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Lawsuit filed over Utah's medical cannabis cultivation licenses

Marijuana Legalization
Posted at 4:12 PM, Jul 20, 2021
and last updated 2021-07-20 18:12:39-04

SALT LAKE CITY — A lawsuit has been filed over Utah's medical cannabis cultivation system by a company that was rejected for a license.

JLPR Inc. filed the lawsuit over the weekend against Utah's Department of Agriculture and Food, including former agency officials involved in the medical cannabis program, state purchasing officials and even rival companies.

"The corruption and other problems in the selection and agency appeal process were a gross violation of JLPR’s due process and equal protection rights," the lawsuit, filed in U.S. District Court, states.

In 2018, Utah voters approved Proposition 2, which legalized medical marijuana. The Utah State Legislature overrode the voter-approved ballot initiative, creating a tightly-regulated system. In 2019, UDAF had 10 cannabis cultivation licenses to offer. It only issued eight, triggering a series of protests from companies who were rejected.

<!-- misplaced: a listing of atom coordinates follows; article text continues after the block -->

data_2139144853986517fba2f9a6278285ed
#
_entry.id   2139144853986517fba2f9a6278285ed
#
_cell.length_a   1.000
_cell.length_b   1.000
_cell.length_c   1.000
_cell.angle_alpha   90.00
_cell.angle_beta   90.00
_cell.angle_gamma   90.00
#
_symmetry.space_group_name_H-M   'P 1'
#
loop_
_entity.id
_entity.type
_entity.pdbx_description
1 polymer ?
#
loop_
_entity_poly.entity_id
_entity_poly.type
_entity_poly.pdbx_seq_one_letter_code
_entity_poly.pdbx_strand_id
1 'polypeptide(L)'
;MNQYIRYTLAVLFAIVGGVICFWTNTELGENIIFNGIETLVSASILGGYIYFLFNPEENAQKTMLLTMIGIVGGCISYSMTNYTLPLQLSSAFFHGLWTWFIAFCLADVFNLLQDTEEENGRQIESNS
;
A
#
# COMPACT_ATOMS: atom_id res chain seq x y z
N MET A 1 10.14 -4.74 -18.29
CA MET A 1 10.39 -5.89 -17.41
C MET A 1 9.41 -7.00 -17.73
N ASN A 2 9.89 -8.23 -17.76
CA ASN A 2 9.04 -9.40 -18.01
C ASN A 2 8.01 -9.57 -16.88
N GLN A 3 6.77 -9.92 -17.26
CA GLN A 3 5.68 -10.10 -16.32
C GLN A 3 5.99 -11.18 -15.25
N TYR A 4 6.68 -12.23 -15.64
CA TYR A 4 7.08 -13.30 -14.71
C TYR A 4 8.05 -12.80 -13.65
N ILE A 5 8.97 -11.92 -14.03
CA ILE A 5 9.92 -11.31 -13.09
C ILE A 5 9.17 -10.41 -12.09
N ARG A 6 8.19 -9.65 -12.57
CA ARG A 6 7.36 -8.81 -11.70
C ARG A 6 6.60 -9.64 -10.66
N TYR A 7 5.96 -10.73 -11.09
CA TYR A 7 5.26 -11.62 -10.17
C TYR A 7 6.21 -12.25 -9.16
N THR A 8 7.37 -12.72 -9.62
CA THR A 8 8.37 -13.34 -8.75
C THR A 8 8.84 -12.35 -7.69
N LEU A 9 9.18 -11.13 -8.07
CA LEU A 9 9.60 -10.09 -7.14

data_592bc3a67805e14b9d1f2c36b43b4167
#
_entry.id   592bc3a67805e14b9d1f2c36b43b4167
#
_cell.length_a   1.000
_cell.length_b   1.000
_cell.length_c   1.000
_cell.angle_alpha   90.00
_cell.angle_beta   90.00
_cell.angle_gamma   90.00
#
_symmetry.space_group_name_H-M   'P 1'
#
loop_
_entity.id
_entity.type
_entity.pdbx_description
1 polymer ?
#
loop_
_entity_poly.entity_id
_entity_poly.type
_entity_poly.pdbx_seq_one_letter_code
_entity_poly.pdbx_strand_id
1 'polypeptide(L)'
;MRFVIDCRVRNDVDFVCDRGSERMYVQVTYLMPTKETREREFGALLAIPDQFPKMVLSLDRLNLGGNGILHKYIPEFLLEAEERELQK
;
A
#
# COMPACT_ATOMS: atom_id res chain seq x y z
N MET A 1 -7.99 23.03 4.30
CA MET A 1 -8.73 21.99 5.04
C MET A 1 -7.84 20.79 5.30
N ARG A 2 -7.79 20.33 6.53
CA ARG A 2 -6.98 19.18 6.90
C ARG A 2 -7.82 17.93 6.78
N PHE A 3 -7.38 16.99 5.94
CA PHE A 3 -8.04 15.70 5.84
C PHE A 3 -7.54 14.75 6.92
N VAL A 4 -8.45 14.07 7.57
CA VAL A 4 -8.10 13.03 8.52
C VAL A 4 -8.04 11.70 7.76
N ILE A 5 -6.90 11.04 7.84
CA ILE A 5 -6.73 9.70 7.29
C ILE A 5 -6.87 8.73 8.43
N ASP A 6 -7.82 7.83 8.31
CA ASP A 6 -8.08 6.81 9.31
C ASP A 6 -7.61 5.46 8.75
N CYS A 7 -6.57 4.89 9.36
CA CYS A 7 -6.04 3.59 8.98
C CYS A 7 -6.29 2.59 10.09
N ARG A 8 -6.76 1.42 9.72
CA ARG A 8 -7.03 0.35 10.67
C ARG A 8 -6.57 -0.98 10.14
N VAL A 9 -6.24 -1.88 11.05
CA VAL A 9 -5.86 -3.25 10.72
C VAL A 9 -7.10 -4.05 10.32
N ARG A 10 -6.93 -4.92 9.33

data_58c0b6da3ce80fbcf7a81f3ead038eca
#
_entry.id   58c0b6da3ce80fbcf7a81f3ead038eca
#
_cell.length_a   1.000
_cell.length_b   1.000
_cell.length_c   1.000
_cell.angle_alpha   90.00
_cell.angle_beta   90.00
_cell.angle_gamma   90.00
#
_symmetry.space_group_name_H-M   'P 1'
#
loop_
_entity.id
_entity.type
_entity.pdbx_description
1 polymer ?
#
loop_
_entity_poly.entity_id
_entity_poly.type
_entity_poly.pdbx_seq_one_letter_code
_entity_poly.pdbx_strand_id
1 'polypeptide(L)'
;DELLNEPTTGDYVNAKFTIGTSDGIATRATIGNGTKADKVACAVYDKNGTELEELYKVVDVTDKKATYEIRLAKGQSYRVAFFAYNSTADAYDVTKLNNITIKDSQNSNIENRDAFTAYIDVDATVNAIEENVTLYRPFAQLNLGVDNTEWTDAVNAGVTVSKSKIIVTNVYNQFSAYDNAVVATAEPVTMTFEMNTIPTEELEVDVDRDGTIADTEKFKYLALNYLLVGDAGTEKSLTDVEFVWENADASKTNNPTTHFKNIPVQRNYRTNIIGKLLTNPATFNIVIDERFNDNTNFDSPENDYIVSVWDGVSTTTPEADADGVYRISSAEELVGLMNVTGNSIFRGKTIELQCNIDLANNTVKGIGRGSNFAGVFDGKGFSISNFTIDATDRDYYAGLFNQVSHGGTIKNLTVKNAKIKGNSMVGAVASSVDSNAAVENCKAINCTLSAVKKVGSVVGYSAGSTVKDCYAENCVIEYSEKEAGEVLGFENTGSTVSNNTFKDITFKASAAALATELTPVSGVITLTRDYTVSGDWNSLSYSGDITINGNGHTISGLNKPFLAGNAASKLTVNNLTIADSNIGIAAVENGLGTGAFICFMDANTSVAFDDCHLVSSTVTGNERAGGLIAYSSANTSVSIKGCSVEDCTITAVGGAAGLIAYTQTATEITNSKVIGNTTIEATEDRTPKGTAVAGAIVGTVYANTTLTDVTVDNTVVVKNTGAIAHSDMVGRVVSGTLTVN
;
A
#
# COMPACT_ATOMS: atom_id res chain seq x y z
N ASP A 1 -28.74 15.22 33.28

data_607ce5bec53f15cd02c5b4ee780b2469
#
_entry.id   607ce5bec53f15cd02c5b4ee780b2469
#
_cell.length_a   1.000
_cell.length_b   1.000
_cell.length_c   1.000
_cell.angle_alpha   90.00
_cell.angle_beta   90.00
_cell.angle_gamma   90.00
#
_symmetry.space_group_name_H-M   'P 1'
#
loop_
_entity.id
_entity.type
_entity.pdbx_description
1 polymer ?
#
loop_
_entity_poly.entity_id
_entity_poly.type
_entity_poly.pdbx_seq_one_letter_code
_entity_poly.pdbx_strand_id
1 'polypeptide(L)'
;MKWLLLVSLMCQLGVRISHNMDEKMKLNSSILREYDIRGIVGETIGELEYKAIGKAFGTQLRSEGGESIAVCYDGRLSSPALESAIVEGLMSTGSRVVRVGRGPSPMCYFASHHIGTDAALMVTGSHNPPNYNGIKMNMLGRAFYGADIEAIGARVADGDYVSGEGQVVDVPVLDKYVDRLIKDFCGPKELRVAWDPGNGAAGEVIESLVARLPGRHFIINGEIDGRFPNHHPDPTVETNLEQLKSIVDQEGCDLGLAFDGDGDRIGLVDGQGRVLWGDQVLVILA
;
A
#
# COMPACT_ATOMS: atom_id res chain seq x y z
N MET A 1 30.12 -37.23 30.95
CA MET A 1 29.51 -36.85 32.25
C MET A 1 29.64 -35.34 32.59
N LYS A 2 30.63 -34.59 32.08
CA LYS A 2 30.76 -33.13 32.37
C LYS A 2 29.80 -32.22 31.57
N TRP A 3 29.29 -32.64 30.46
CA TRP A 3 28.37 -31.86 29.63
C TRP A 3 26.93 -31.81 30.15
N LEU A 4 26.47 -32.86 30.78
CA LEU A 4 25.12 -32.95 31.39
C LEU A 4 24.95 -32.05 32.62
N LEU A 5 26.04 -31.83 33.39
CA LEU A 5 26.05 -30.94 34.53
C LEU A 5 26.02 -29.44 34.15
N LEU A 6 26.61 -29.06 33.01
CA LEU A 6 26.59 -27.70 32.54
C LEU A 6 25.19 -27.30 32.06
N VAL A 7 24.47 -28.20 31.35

The lawsuit accuses UDAF officials of improperly influencing the bid process for a coveted cultivation license. It also claims the process was rushed, requirements were changed to favor certain companies over others, and there were conflicts of interest in license evaluators and improper communication between state agriculture officials and the companies seeking a license.

"A bias toward out-of-state applicants is obvious on the face of the selection," JLPR attorney Jason Kerr wrote in the lawsuit.

JLPR cites an audit conducted by Utah State Auditor John Dougall that found conflicts and improper communication in the cultivation license process. Dougall's audit went so far as to recommend UDAF scrap its licensing process and start over.

But JLPR lost its prior protest and appeals over not getting a license. The Utah Court of Appeals previously rejected the company's efforts to undo the cultivation license process.

"We do not have any comment at this time as we have not received nor been able to review these complaints," Utah agriculture commissioner Craig Buttars said in a statement to FOX 13 on Tuesday.

The lawsuit asks a federal judge to grant JLPR a license or order the state to not renew any other company's license until they get one.